Vintage Digital

Digital Reverb

Classic Recording Studio Equipment

Digital reverb, also known as artificial reverb, is a type of audio effect used in recording studios to simulate the sound of a natural acoustic environment. The first digital reverb units were developed in the late 1970s, with early examples including the EMT 250 and the Lexicon 224. These early digital reverbs used a combination of digital signal processing and analog-to-digital converters to create a convincing simulation of different acoustic spaces.

Digital reverb quickly became popular in the recording industry, as it provided a more flexible and cost-effective solution than traditional mechanical reverbs or echo chambers. Digital reverb units could simulate a wide range of acoustic spaces, from small rooms to large halls, and could be easily adjusted and automated to create dynamic and complex reverb effects.

Over time, digital reverb technology continued to evolve, with improvements in processing power, algorithms, and user interfaces. Today, digital reverb is an essential tool in the recording industry, and a wide range of software and hardware reverbs are available to suit different recording needs and budgets. Despite the advances in digital technology, however, many recording engineers still value the unique character and sound of traditional mechanical reverb units, and these continue to be used in certain recording environments.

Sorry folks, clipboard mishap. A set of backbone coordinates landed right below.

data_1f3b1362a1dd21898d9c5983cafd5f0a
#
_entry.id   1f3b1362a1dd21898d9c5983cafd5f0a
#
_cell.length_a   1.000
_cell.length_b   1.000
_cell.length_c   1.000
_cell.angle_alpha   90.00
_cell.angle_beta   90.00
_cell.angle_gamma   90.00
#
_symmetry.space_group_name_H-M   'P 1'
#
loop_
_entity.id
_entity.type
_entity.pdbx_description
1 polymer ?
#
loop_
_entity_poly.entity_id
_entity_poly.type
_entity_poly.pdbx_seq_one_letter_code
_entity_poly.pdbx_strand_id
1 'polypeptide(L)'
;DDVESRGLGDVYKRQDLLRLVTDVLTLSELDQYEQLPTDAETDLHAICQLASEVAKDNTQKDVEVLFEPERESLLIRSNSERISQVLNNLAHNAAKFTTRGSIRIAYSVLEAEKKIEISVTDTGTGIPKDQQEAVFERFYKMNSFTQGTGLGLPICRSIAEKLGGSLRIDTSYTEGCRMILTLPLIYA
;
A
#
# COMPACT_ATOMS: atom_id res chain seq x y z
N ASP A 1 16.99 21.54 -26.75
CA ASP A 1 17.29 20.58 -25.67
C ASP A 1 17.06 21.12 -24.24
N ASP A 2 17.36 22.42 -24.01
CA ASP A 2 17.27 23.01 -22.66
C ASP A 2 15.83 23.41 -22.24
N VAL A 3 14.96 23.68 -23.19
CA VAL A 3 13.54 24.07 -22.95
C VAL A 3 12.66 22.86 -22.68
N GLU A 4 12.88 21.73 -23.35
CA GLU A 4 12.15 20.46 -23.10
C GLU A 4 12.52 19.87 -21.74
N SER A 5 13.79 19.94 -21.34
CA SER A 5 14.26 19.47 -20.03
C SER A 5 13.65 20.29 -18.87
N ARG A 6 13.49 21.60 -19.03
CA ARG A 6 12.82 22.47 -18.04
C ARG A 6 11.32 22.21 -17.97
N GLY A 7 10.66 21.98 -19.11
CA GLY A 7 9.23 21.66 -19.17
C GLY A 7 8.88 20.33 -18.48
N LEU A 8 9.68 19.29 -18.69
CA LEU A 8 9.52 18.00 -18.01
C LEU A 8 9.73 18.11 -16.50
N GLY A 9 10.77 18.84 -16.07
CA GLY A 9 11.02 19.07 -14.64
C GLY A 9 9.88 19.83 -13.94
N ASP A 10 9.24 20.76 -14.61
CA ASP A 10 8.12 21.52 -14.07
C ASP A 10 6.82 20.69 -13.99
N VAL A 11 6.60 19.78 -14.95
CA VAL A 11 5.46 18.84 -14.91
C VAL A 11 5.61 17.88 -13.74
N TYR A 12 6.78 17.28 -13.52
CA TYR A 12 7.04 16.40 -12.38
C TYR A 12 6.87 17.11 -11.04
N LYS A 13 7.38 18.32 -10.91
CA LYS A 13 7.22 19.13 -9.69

Algorithmic Reverb All early digital reverbs are algorithmic reverb designs. Algorithmic reverbs are essentially delay lines that repeat on themselves to simulate reverb decay. The ‘algorithms’ used tweak each repeat usually with modulation and various other filters. Some of the worlds most loved digital reverbs such as the EMT 250, AMS RMX 16, Lexicon 224 and Lexicon 480L are all algorithmic reverbs. It is clear that not all algorithmic reverbs are created equal, and it is why to this day, those reverbs are so revered, their algorithms are superior to other manufacturers.